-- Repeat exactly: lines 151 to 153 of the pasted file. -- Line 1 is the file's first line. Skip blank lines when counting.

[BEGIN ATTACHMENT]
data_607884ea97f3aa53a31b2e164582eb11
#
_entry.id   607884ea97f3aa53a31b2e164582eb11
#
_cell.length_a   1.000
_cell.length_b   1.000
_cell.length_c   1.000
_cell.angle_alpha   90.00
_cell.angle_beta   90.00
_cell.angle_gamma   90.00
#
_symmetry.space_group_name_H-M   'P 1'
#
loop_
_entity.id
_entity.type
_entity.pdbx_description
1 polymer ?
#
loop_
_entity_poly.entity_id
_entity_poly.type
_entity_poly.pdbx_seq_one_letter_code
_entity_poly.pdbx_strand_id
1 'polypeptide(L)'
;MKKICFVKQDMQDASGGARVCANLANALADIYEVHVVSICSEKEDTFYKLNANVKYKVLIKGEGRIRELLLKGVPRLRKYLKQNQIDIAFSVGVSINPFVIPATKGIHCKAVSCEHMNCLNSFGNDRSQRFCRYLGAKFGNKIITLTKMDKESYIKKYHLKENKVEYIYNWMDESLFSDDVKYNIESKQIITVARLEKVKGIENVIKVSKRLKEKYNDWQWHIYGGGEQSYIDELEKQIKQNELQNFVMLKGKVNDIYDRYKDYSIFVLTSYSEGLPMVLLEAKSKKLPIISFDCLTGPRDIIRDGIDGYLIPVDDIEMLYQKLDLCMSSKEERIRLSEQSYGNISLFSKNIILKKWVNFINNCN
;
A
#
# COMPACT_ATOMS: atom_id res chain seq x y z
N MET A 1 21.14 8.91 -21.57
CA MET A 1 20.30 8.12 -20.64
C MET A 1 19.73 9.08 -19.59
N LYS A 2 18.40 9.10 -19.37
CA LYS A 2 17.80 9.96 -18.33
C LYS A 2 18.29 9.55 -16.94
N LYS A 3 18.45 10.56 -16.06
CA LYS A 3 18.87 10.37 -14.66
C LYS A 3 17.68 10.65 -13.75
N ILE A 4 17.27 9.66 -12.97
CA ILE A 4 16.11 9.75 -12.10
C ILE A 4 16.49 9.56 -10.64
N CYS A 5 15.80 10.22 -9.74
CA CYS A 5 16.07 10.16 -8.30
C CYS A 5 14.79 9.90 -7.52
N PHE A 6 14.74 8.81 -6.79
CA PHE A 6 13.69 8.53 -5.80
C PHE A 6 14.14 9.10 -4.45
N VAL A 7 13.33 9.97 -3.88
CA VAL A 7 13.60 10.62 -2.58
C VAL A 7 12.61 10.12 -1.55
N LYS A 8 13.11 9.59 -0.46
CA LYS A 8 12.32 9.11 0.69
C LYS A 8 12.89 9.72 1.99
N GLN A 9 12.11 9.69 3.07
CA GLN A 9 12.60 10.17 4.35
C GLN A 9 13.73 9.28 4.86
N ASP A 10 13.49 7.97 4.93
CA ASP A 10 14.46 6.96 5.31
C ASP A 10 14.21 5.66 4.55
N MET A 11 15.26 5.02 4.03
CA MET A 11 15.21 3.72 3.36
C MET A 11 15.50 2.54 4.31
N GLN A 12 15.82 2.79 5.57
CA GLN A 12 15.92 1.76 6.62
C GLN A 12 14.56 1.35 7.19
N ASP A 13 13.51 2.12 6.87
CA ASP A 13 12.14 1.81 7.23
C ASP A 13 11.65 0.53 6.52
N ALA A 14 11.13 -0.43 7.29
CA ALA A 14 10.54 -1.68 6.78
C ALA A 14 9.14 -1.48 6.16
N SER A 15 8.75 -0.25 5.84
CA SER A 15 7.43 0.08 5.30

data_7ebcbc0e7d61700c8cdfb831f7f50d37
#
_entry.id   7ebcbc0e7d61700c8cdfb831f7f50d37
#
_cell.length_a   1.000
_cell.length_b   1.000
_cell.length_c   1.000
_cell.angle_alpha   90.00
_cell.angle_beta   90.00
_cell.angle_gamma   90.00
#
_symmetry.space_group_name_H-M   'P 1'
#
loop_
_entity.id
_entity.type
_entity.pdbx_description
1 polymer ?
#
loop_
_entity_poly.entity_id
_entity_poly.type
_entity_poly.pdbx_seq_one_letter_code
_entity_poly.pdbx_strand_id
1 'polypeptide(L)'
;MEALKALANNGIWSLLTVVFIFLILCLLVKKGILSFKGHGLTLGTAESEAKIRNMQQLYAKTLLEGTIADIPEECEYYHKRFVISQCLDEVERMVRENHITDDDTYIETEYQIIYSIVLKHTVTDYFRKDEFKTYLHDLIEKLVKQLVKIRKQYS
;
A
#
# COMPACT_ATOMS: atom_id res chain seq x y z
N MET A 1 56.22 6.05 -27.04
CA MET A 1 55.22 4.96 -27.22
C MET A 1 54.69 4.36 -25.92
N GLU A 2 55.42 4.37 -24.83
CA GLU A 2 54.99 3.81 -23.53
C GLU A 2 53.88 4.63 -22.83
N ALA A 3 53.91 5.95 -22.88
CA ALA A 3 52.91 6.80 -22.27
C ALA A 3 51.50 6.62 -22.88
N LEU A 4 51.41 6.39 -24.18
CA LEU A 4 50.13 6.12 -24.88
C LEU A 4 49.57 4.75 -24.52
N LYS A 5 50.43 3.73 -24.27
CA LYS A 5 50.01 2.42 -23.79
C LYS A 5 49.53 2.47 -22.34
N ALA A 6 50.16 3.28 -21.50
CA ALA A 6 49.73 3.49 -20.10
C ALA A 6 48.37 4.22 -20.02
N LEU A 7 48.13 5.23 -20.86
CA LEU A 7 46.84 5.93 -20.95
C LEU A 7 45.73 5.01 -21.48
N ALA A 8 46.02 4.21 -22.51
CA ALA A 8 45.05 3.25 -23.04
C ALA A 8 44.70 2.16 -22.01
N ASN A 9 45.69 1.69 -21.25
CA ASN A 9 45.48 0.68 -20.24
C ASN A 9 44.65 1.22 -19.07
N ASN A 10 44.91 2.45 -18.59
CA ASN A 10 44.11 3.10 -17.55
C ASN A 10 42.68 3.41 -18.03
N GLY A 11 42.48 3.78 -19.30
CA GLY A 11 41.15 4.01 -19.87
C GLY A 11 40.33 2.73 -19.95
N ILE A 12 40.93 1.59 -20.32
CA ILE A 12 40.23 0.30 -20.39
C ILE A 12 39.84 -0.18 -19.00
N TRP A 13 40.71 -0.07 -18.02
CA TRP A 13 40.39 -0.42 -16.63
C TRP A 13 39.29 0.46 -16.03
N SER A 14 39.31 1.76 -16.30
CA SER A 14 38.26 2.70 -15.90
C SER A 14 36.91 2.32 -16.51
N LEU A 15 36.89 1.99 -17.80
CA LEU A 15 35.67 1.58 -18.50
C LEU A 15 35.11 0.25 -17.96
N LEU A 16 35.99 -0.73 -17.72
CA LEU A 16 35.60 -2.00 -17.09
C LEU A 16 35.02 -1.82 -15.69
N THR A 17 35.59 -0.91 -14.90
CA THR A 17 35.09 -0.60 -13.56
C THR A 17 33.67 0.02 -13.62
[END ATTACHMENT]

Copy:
CA LEU A 16 35.60 -2.00 -17.09
C LEU A 16 35.02 -1.82 -15.69
N THR A 17 35.59 -0.91 -14.90